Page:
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Interpreting octave plots

See also
  Octave plot
  Log-normal abundance distribution
  otutab_octave command

Distribution shape
If the shape of the distribution looks like a bell curve or truncated bell curve, then the distribution is approximately log-normal, suggesting that the OTUs are participating in an interacting ecosystem. Other mathematical distributions can be recognized if the shape is different (Edgar and Flyvbjerg, manuscript in preparation).

Setting an OTU abundance cutoff
Octave plots can indicate a good choice of OTU abundance cutoff.

Estimating read depth (sampling effort)
Octave plots can indicate the number of additional reads needed to capture missing OTUs.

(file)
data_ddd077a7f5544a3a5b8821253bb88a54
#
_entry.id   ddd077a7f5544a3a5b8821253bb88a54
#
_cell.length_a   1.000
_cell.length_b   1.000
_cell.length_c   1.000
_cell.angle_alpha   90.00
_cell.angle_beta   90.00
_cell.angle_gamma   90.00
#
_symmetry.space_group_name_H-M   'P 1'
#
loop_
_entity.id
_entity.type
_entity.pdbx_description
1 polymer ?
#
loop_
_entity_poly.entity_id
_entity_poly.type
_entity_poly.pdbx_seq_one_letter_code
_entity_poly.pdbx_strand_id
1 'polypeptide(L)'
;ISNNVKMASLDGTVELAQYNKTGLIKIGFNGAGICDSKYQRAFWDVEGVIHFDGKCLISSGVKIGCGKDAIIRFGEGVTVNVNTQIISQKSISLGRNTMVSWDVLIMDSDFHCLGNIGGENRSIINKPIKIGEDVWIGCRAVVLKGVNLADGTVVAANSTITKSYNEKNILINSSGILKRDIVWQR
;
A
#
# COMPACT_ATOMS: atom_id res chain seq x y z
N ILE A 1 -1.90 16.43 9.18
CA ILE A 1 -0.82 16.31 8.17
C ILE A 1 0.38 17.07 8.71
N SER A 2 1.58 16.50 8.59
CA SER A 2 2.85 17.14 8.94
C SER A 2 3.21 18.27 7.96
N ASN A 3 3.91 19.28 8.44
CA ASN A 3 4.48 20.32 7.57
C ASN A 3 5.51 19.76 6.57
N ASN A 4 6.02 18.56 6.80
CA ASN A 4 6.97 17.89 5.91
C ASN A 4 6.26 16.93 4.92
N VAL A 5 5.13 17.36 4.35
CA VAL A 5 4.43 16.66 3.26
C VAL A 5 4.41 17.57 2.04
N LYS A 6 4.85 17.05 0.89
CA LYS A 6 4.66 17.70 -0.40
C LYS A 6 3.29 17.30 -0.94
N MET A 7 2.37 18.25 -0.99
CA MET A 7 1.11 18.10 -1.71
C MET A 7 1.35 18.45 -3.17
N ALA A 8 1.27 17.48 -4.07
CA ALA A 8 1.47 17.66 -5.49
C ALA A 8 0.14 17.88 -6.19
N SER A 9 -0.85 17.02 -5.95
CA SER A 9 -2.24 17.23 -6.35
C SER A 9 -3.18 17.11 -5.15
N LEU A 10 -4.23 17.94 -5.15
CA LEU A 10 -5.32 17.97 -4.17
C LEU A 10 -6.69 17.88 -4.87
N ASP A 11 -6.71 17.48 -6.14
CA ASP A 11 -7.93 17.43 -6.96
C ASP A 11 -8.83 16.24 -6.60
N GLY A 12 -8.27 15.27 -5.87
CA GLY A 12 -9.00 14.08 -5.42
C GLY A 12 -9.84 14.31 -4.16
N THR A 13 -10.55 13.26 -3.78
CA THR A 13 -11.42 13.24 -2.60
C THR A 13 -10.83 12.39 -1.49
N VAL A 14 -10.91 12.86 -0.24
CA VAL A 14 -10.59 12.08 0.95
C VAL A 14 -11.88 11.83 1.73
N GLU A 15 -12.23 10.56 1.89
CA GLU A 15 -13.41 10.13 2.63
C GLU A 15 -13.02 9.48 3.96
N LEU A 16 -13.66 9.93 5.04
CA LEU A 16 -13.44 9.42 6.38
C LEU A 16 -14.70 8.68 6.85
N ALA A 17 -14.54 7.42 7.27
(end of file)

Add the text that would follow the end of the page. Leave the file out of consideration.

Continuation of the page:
Incomplete sampling
If the distribution appears to be truncated, e.g. if part of the left side of the bell curve is missing, his indicates that the full diversity has not been sampled. See log-normal distribution for an example.

Extrapolating richness
If a clear peak is visible, then on the assumption that the distribution is approximately symmetrical, this suggests that more than half of the diversity has been sampled and it is reasonable to extrapolate richness using an estimator such as Chao1, mirror or FE. If the peak is close to the y axis or absent, then it is probably not justified to extrapolate because there is not enough data.

Reference (please cite)
R.C. Edgar and H. Flyvbjerg (2018), Octave plots for visualizing diversity of microbial OTUs, https://doi.org/10.1101/389833
  • Octave plots visualize alpha diversity as a histogram

  • Plots show shape and completeness of distribution